ll's Well That Ends Well
is my second Globe trip this year, so another illustrated letter to start the review with; I like how, if you look at this one carefully, it's actually a four-poster bed, referencing the famous "bed trick" in the play.
I'm fond of Shakespeare's Globe and they're usually very able to stamp their own personality on plays I've seen before; unfortunately this didn't happen tonight and however much I tried to judge John Dove's production on its own merits, my mind kept coming back to Marianne Elliott's dark fairytale
version which I saw almost exactly two years ago. Dove tries to smooth over the morally dodgy areas of the story that have had it labelled a "Problem Play" and I think that's where we parted company. Helena (Ellie Piercy) is somehow easier to forgive, even though, as the programme reminds us, we mainly hear how great she is from other people; her actual actions are entirely taken up with entrapping a man who doesn't love her. Bertram's trickier though; Sam Crane is really good at making him more sympathetic by turning him into a rather gawky character, and even suggests there actually is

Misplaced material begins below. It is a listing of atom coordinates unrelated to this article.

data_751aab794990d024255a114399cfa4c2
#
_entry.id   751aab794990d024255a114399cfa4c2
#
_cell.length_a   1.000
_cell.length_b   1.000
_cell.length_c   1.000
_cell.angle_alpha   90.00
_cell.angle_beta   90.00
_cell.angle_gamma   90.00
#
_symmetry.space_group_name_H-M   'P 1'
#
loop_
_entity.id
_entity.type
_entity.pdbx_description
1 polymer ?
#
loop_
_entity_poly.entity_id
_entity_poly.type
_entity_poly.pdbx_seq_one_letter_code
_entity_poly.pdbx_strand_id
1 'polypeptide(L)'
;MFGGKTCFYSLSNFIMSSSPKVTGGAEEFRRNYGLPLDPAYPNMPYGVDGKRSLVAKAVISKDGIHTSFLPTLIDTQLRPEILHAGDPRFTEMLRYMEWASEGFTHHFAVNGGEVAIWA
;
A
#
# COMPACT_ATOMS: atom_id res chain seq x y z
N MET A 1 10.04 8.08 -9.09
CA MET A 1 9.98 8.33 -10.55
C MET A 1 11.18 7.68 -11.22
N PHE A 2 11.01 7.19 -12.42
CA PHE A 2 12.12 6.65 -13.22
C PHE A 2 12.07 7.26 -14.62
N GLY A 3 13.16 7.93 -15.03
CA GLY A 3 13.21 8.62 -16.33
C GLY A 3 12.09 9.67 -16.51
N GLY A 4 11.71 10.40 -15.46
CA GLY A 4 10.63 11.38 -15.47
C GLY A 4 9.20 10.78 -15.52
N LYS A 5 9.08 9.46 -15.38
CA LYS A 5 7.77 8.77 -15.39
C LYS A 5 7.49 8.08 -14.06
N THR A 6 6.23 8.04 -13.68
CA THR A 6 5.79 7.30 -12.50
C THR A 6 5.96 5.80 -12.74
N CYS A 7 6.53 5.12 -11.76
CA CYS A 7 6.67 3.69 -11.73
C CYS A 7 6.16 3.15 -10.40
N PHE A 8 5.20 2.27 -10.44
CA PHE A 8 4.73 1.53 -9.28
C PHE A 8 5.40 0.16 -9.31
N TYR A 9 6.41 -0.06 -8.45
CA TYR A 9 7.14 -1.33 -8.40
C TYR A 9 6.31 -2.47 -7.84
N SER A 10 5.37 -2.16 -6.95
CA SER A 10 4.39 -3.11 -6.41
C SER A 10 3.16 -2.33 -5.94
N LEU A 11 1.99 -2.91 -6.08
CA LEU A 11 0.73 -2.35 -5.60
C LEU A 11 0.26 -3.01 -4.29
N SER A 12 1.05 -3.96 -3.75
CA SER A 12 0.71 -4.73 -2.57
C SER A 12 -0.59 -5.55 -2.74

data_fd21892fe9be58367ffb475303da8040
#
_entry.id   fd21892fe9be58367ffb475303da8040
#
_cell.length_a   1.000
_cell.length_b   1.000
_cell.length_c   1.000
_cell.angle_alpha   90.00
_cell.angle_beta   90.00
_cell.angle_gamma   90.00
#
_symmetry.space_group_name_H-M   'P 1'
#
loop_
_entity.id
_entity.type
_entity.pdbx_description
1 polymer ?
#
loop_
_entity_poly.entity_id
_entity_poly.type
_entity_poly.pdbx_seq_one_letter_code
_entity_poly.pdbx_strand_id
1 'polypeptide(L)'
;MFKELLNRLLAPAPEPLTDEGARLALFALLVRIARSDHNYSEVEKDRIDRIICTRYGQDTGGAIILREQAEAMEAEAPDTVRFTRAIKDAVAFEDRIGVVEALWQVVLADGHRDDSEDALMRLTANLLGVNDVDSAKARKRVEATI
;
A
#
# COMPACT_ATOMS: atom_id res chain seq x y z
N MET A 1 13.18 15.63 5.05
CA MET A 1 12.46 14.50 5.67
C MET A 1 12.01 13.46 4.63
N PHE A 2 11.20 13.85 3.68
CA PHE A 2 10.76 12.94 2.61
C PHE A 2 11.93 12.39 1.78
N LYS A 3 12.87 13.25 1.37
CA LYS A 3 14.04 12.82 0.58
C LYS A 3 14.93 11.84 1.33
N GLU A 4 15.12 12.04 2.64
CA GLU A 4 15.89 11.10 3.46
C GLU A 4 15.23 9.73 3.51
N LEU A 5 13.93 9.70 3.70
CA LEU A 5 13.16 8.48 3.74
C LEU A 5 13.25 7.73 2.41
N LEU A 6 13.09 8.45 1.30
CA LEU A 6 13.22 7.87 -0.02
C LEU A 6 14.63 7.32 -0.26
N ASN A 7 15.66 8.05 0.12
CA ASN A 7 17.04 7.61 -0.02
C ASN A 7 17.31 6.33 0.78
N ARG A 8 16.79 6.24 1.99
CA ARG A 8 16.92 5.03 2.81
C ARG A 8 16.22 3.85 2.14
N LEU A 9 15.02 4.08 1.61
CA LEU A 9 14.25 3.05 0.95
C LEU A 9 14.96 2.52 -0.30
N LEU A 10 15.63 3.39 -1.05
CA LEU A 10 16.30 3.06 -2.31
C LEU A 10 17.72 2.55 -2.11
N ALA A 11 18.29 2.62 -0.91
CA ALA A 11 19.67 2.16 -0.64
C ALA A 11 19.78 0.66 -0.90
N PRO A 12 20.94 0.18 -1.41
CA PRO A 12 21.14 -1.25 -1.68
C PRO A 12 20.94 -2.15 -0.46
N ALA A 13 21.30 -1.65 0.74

some affection for Helena by carrying her handkerchief throughout. But it does mean his appalling reaction to Diana's arrival at court seems like a huge character change.
And yet I liked a lot of individual performances, including the leads; James Garnon's Parolles is properly funny and his relationship with Michael Bertenshaw's Lafeu is nicely developed over the evening. I enjoyed Lavatch's (Colin Hurley) seemingly genuine dislike for his mistress, and Naomi Cranston's Diana is hugely likeable. But overall I never felt invested in the characters and, unusually for me at the Globe, only laughed intermittently. I get the impression I'm a lone voice of dissent in this but for me, acting as if this isn't a Problem Play has just made the problems appear all the more starkly.All's Well That Ends Well
by William Shakespeare is in repertory until the 21st of August at Shakespeare's Globe.